Gonna be famous
Carson Performing Arts does a spectacular production of Fame—The Musical
I don’t know what their secret is, but the theater folks down in Carson City are doing something right. I have yet to make the 30-mile drive and be disappointed.
Director Karen Chandler-Gillie, fresh off a phenomenal production of I Hate Hamlet, offers an almost as impressive production of Fame—The Musical with Carson Performing Arts.
Unfortunately, Chandler-Gillie could not be there Friday night due to the recent passing of her husband, actor John Gillie. The production has been dedicated to Gillie, and in the program, a note from Chandler-Gillie reads: “… and finally to my love, John, who was as much responsible for creating this program as I, for I could not have done it without his love, his help, his faith in me.”
Chandler-Gillie’s daughter took over the directing duties in her mother’s place, and if the last-minute switch had any negative impacts, it certainly didn’t show.
The Carson City Community Center was nearly packed, and theater-goers were lined up at the doors 30 minutes before show time to get the best seats. The crowd was diverse; parents juggled well-behaved babies and teenage girls waved to friends across the rows of seats. The only drawback to this cozy community feeling was that audience members talked throughout the entire performance, cheering a little too heartily for their on-stage friends and family members, so that the scene felt a bit like a high school graduation ceremony at times.
But the audience’s antics couldn’t detract from the stellar performance on stage. I don’t how Carson Performing Arts managed to get so many talented teenagers together for one show; I don’t have enough space to write about them all, or I would.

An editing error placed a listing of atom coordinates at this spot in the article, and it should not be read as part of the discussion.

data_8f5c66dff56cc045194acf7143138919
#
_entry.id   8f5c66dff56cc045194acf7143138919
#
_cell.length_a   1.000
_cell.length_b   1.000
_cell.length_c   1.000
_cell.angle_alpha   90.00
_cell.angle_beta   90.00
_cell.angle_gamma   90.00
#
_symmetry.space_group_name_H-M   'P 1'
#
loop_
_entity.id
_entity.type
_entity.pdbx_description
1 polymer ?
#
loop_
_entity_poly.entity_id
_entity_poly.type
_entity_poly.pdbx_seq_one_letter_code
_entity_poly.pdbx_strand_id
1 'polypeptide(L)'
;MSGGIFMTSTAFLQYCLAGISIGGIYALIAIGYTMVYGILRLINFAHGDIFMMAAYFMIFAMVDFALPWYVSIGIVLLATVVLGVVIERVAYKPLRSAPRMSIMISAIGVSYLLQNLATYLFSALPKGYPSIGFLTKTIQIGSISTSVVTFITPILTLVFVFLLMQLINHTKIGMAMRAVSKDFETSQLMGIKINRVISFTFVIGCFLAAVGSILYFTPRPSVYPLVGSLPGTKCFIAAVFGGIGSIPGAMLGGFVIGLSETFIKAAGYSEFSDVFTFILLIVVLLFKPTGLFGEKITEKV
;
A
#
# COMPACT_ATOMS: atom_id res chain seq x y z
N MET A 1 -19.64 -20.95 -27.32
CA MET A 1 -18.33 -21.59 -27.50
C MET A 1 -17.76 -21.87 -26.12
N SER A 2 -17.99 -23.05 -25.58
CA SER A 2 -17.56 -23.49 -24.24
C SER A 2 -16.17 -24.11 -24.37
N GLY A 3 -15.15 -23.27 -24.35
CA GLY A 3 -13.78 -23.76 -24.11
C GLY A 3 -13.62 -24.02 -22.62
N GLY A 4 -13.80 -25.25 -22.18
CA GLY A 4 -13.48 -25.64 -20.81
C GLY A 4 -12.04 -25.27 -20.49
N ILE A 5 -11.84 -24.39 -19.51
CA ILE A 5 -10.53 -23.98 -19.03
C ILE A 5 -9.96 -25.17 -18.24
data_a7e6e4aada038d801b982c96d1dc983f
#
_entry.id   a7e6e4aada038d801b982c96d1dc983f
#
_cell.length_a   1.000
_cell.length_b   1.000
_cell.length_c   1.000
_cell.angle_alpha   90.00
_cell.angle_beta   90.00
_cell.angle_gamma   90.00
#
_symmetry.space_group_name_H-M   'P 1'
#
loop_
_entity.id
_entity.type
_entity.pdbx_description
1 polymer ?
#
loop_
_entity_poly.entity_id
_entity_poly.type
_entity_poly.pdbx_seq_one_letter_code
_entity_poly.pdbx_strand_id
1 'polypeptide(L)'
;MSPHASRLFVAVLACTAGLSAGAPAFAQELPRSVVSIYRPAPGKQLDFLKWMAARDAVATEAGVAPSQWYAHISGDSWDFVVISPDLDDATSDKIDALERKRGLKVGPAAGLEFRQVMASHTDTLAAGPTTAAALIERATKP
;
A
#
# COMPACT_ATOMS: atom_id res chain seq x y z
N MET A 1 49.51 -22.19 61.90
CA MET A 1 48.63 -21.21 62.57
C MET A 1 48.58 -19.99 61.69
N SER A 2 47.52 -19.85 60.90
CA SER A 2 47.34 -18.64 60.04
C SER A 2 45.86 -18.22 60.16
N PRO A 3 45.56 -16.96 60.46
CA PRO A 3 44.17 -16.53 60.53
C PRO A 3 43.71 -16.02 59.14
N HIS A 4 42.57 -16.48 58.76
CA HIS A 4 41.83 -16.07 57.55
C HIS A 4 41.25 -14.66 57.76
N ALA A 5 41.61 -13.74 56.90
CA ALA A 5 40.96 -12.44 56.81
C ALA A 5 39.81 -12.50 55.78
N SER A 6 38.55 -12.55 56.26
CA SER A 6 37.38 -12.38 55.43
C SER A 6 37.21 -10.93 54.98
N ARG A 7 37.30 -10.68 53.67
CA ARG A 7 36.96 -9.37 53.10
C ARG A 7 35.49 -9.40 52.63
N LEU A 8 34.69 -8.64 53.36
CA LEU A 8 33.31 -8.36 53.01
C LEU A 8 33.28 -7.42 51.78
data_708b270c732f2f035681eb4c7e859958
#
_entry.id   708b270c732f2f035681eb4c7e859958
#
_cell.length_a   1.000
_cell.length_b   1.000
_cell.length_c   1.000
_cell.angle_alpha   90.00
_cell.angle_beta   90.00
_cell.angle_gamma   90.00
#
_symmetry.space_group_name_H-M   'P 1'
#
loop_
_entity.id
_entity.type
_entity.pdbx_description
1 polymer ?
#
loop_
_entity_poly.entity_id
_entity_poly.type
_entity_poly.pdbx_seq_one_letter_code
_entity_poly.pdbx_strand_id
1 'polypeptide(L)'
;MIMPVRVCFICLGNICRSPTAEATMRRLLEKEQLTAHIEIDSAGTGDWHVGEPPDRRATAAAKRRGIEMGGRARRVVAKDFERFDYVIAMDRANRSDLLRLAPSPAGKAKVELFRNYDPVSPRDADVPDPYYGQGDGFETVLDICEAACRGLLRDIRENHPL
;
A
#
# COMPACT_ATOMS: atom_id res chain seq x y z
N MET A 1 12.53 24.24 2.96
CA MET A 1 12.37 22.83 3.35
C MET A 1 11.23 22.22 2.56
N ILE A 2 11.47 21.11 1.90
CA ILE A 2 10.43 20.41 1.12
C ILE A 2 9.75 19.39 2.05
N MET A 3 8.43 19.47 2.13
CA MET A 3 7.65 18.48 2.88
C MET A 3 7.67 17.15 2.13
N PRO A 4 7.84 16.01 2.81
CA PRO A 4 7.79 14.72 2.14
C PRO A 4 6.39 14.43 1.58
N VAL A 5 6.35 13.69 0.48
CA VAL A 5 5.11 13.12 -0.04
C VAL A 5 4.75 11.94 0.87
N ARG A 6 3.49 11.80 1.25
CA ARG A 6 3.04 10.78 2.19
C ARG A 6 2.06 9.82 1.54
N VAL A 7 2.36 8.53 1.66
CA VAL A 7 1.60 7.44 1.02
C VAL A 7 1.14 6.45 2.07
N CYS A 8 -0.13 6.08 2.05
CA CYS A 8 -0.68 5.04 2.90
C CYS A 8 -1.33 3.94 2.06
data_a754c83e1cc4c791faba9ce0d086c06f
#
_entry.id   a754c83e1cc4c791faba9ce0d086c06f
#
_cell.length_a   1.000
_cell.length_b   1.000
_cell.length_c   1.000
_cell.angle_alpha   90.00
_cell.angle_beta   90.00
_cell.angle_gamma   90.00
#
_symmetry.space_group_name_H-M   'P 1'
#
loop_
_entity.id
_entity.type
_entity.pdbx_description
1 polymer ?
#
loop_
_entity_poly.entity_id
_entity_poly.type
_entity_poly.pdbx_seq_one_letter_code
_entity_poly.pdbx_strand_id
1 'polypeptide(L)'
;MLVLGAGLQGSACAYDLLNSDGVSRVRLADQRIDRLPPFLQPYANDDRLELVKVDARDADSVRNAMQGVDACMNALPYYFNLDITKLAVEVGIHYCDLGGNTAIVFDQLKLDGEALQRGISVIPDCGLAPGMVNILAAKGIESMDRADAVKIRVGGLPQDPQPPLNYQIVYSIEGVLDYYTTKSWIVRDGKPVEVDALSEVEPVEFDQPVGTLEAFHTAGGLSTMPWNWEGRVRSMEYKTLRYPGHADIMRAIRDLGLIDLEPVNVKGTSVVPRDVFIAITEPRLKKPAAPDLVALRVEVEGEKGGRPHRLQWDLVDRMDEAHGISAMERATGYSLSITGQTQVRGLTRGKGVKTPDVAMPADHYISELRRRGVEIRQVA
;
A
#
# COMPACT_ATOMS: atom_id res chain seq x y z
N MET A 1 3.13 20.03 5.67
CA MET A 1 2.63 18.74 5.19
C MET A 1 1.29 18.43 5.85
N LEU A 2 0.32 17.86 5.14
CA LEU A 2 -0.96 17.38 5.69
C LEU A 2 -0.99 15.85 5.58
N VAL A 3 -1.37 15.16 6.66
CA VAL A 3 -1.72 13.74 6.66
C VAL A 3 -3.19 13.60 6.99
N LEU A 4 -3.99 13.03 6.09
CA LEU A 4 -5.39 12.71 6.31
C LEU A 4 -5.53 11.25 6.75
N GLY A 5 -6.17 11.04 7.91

If you haven’t seen the movie, TV show or play before, here’s a quick plot summary: Fame—The Musical chronicles a class of students at New York’s legendary High School for the Performing Arts. The aspiring dancers, actors and musicians dream of making it big—hopefully passing English class along the way.
Alisha Kaskie steals the limelight as Carmen, a Latina dancer and singer whose desire for fame and fortune is unparalleled, and whose eventual downfall is all too real and tragic. Kaskie’s dynamic stage presence is undeniable, and her dancing is superb. Her singing is kittenish and occasionally off-pitch, but competent, and her many solos are enjoyable. You won’t be able to take your eyes off that electric smile.
As Ty, the nearly illiterate but talented street dancer, Ju Seung is a natural. He presents the obnoxious, girl-crazy character well, and when Ty’s rudimentary reading ability threatens to destroy his dancing career, Seung displays a very believable vulnerability. He’s especially good when he’s dancing, although I had a little trouble hearing him sing at times. I also had trouble hearing him rapping, but that’s probably because the entire crowd went wild when he started busting rhymes.
Kevin Bunch and Brianne Bassler, as acting students Nick and Serena, were the strongest singers of the lead characters and truly a treat to listen to. They also fit their characters well, looking and behaving every bit the naïve and earnest ingénues. Watch for the Romeo and Juliet scene for a startling display of intensity and passion—these kids are good.
For Georgia Wright, who played the overweight, wise-cracking Mabel, I’ll have to pare my praise down to one word: hilarious.
In brief: As long as the capital keeps it up, I’ll be happily putting a lot more mileage on my car.